I haven’t done an in-depth study on this chapter, but I’ve been searching online and have yet to find an article or commentary that deals comprehensively with these three references. The book of Acts on the whole makes frequent mention of women, but three mentions of prominent, in one instance probably educated, women coming to Christ – wow. This is huge.

I’ve been searching for commentaries on this chapter, but have yet to find one that explicitly discusses the references to women. I did, however, find one website detailing the notes of John Wesley, an 18th-century theologian, and his comments were too priceless not to share. Of verse 4, he says:

Of the principal women, not a few — … In the case of true religion, which always implies taking up the cross, especially in time of persecution, women lie naturally under a great disadvantage, as having less courage than men. So that their embracing the Gospel was a stronger evidence of the power of him whose strength is perfected in weakness, as a stronger assistance of the Holy Spirit was needful for them to overcome their natural fearfulness.

Well then.

I don’t want to get off on too much of a tangent, but Wesley’s comments – however antiquated – are reminiscent of a practice I’ve been thinking more and more about: that is, allowing our understanding of culture to infiltrate our spiritual understanding of gender. Arguments about the “cultural lens” or an innate “bias” don’t hold up here, because to follow Christ is to alter our entire worldview. Wealth is one of the best examples I can think of – scripture runs contrary to the wisdom of the world. We think very little of hearing that message on Sunday morning, yet we are content to let our understandings of gender fly under the radar as non-essential, secondary issues. And what damage this has done. I’ve been in too many churches that longed for the good old days (my words there), where “men were men and women were women.” Think 1950s Cleaver family.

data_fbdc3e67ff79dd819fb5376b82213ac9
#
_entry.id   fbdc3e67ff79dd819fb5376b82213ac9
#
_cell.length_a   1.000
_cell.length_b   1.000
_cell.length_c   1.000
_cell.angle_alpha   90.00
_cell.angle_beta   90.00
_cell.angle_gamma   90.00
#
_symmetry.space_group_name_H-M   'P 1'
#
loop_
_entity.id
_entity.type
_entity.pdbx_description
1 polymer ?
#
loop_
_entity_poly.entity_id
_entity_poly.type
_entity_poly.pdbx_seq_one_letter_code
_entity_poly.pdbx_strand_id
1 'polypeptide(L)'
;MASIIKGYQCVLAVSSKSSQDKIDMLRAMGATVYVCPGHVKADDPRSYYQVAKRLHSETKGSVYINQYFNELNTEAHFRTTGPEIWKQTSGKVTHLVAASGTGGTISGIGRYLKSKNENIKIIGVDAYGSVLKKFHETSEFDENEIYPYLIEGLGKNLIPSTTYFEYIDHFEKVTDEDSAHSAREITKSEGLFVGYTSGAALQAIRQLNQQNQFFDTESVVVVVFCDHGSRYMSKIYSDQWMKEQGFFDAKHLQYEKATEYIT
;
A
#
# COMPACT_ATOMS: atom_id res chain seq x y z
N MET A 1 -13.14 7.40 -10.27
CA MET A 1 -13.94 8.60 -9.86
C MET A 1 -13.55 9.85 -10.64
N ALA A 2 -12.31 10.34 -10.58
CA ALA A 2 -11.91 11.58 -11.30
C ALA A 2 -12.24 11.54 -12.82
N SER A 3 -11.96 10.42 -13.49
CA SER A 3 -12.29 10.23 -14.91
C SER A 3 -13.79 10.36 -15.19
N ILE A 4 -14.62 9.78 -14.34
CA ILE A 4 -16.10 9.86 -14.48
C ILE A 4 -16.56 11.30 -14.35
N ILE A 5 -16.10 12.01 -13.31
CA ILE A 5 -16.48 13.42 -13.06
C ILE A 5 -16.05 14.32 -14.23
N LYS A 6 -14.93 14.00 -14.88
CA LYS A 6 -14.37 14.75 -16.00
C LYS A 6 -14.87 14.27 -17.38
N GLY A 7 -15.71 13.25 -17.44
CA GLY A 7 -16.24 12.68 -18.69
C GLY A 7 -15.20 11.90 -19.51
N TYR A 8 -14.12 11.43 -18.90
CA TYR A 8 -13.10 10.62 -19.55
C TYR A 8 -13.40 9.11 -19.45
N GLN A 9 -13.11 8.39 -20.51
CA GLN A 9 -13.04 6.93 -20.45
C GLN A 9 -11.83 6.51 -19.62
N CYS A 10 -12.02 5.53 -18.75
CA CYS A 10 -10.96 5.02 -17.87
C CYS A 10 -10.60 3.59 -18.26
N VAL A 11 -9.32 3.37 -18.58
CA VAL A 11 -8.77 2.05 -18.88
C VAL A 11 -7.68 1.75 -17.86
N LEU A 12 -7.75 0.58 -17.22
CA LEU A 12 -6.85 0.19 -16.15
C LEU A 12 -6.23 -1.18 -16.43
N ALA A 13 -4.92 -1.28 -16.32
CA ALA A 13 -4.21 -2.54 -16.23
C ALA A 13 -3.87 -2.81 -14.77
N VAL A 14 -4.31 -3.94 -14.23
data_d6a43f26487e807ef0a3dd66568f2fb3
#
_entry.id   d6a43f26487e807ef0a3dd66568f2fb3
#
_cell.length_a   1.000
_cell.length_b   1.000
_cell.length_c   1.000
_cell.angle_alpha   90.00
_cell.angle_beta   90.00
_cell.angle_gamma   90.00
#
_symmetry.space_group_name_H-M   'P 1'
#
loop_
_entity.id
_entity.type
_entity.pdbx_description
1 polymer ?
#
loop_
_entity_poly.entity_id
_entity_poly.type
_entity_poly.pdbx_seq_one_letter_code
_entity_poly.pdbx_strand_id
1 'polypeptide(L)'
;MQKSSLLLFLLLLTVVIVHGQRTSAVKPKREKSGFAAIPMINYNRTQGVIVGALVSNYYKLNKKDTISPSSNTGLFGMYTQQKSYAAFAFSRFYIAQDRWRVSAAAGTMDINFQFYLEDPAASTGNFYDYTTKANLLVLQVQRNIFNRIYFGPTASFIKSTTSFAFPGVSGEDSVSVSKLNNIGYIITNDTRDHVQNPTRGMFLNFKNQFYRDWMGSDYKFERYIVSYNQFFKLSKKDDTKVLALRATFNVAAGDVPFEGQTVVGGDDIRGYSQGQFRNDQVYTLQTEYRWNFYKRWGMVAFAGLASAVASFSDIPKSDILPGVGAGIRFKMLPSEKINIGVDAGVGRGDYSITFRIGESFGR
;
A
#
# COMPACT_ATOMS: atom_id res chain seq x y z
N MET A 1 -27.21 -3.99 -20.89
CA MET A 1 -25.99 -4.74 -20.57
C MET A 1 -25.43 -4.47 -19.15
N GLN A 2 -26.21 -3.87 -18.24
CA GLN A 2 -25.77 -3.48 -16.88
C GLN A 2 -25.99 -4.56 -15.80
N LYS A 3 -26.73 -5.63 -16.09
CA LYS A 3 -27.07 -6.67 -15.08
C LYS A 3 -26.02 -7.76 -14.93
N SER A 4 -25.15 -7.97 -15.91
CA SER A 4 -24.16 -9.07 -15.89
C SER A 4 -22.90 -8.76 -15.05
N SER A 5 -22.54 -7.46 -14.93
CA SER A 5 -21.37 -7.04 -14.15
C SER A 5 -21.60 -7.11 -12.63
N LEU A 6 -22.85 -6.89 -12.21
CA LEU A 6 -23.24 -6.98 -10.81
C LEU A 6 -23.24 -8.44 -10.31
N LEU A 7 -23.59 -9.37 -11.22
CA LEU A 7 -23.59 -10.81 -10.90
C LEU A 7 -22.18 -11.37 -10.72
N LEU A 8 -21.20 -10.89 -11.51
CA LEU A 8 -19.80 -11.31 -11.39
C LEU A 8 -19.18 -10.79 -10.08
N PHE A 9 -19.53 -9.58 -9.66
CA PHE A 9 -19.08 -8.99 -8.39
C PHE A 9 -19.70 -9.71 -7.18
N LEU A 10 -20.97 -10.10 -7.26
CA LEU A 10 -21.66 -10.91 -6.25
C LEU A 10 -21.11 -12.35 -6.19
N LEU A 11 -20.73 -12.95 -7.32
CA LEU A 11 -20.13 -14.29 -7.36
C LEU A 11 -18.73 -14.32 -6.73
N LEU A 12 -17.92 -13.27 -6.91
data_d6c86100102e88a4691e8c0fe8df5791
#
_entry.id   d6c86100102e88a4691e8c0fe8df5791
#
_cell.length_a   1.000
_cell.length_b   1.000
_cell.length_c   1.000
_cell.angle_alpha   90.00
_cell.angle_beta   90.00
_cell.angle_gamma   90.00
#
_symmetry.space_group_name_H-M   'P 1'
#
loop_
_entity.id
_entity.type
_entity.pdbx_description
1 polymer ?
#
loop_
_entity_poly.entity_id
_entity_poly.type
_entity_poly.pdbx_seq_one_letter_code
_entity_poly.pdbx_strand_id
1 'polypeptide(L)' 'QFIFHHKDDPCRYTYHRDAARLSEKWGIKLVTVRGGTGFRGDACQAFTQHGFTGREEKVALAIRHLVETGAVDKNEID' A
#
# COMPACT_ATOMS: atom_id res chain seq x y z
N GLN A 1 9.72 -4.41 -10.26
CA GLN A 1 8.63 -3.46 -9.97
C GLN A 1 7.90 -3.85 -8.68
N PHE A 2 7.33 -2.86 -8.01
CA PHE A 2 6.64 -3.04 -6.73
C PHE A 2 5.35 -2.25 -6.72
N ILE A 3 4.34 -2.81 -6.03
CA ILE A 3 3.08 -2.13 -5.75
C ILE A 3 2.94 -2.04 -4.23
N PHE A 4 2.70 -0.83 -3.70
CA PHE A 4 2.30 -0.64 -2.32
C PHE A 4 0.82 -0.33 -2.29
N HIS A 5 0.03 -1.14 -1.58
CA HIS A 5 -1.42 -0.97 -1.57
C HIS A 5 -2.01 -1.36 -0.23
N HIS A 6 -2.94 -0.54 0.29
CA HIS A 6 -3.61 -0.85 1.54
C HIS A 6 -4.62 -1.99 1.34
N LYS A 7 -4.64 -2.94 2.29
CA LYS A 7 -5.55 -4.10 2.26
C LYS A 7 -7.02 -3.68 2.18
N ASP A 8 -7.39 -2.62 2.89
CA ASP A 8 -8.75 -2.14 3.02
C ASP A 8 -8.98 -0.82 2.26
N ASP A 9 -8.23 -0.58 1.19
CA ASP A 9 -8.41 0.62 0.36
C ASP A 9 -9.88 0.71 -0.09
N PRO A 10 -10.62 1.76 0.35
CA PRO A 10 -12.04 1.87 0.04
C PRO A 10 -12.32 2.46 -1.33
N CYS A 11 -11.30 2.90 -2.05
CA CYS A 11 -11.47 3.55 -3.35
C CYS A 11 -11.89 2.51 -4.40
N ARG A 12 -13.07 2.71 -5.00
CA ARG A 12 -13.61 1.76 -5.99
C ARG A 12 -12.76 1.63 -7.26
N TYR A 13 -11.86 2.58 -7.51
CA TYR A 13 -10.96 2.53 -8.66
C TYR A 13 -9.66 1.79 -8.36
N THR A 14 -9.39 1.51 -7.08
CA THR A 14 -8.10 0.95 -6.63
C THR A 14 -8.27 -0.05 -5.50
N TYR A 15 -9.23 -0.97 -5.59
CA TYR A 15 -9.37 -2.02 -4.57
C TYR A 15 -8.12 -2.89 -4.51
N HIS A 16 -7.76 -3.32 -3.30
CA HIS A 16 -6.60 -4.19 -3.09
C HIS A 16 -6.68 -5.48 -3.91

When it comes to gender roles, I think the church is far too reliant on cultural tradition. And then it’s surprised when women rise up against that tradition, not recognizing its complicity in cultivating that discontent.

But that’s another post.

In the meantime, I am thankful that scripture documents the conversion of faithful women and men, exhorting us in our faith even today.

June 28, 2010

On Love & Experience

Tonight, I want to talk about love and experience within the context of romantic, Christ-centered relationships. This isn’t an overly comprehensive essay – just some of my thoughts on the matter.

I’ve been in a relationship for over a year and a half now, and it’s serious. We’re also in a period of long distance, and I know that I’m more prone to doubts and fears when I’m away from him. Something I’ve struggled with over the last few months is owning the fact that in times like these, I am barraged with lies. Self-doubts fester in me, infectious, and they creep into old wounds and plop themselves down and act like they are exclusively My Issues and not lies that I can rebuke.

One such lie is the lie that I don’t have enough life experience, that maybe I’m being over zealous. It is, after all, the first rock-solid, healthy, long-term relationship I’ve had (note the emphasis on healthy). So – why not wait a little while? Break up for a little while? See where life takes both of us? Who knows, maybe we’ll find other people.

Notwithstanding the fact that this thinking makes me sick to my stomach (the first sign that it’s not an expression of me), there are other reasons that it’s a lie and clearly not of God.

I’m going to step out on a limb here. My hypothesis is that experience is (or can be) the antithesis of trust. For the purposes of this post, I’ll venture to say that experience in relationships does not necessarily teach us how to love or, indeed, the very nature of love.

When we speak of being experienced, it seems – most often – to refer to sexual experience. That’s not the focus of this post, but I do want to briefly address it. I think that the following excerpt says it best. Josh Harris, author of the controversial I Kissed Dating Goodbye (I still don’t know how I feel about that book), was interviewed a few years ago on secular radio, where he was grilled on his virginity and lack of experience. But his response to this particular question left his interviewer speechless.